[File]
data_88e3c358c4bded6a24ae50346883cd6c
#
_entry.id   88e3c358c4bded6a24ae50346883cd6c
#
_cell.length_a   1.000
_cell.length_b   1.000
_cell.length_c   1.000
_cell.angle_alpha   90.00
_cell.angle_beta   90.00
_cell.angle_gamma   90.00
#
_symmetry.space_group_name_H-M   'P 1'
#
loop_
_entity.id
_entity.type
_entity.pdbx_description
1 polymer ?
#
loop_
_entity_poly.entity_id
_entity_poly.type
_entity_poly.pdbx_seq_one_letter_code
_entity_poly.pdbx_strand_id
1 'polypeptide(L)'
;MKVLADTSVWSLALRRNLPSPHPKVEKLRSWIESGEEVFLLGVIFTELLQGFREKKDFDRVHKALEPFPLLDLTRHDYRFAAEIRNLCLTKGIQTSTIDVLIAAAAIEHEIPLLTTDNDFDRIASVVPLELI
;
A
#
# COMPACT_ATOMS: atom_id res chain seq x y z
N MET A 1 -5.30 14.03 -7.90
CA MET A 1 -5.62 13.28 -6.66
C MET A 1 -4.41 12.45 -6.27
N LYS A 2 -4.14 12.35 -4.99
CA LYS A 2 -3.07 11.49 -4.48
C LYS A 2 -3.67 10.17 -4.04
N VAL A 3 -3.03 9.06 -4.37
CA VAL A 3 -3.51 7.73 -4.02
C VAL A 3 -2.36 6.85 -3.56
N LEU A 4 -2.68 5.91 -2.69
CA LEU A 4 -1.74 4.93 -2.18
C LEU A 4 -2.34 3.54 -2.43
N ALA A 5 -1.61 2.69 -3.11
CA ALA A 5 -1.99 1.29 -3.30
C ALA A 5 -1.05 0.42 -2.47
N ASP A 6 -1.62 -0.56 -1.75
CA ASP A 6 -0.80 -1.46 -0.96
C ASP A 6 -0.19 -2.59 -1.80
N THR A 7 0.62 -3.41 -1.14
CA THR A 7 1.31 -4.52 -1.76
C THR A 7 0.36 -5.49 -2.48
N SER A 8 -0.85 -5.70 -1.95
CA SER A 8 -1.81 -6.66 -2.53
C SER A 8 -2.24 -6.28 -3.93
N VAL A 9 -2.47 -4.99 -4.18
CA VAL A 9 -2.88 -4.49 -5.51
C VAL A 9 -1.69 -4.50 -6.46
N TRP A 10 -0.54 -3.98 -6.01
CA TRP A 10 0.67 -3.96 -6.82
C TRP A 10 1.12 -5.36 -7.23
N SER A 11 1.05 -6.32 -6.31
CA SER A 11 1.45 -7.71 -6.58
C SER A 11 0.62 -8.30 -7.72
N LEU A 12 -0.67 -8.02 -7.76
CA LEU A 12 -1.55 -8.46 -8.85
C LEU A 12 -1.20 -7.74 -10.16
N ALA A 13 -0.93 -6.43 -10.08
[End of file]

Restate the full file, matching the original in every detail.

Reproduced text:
data_88e3c358c4bded6a24ae50346883cd6c
#
_entry.id   88e3c358c4bded6a24ae50346883cd6c
#
_cell.length_a   1.000
_cell.length_b   1.000
_cell.length_c   1.000
_cell.angle_alpha   90.00
_cell.angle_beta   90.00
_cell.angle_gamma   90.00
#
_symmetry.space_group_name_H-M   'P 1'
#
loop_
_entity.id
_entity.type
_entity.pdbx_description
1 polymer ?
#
loop_
_entity_poly.entity_id
_entity_poly.type
_entity_poly.pdbx_seq_one_letter_code
_entity_poly.pdbx_strand_id
1 'polypeptide(L)'
;MKVLADTSVWSLALRRNLPSPHPKVEKLRSWIESGEEVFLLGVIFTELLQGFREKKDFDRVHKALEPFPLLDLTRHDYRFAAEIRNLCLTKGIQTSTIDVLIAAAAIEHEIPLLTTDNDFDRIASVVPLELI
;
A
#
# COMPACT_ATOMS: atom_id res chain seq x y z
N MET A 1 -5.30 14.03 -7.90
CA MET A 1 -5.62 13.28 -6.66
C MET A 1 -4.41 12.45 -6.27
N LYS A 2 -4.14 12.35 -4.99
CA LYS A 2 -3.07 11.49 -4.48
C LYS A 2 -3.67 10.17 -4.04
N VAL A 3 -3.03 9.06 -4.37
CA VAL A 3 -3.51 7.73 -4.02
C VAL A 3 -2.36 6.85 -3.56
N LEU A 4 -2.68 5.91 -2.69
CA LEU A 4 -1.74 4.93 -2.18
C LEU A 4 -2.34 3.54 -2.43
N ALA A 5 -1.61 2.69 -3.11
CA ALA A 5 -1.99 1.29 -3.30
C ALA A 5 -1.05 0.42 -2.47
N ASP A 6 -1.62 -0.56 -1.75
CA ASP A 6 -0.80 -1.46 -0.96
C ASP A 6 -0.19 -2.59 -1.80
N THR A 7 0.62 -3.41 -1.14
CA THR A 7 1.31 -4.52 -1.76
C THR A 7 0.36 -5.49 -2.48
N SER A 8 -0.85 -5.70 -1.95
CA SER A 8 -1.81 -6.66 -2.53
C SER A 8 -2.24 -6.28 -3.93
N VAL A 9 -2.47 -4.99 -4.18
CA VAL A 9 -2.88 -4.49 -5.51
C VAL A 9 -1.69 -4.50 -6.46
N TRP A 10 -0.54 -3.98 -6.01
CA TRP A 10 0.67 -3.96 -6.82
C TRP A 10 1.12 -5.36 -7.23
N SER A 11 1.05 -6.32 -6.31
CA SER A 11 1.45 -7.71 -6.58
C SER A 11 0.62 -8.30 -7.72
N LEU A 12 -0.67 -8.02 -7.76
CA LEU A 12 -1.55 -8.46 -8.85
C LEU A 12 -1.20 -7.74 -10.16
N ALA A 13 -0.93 -6.43 -10.08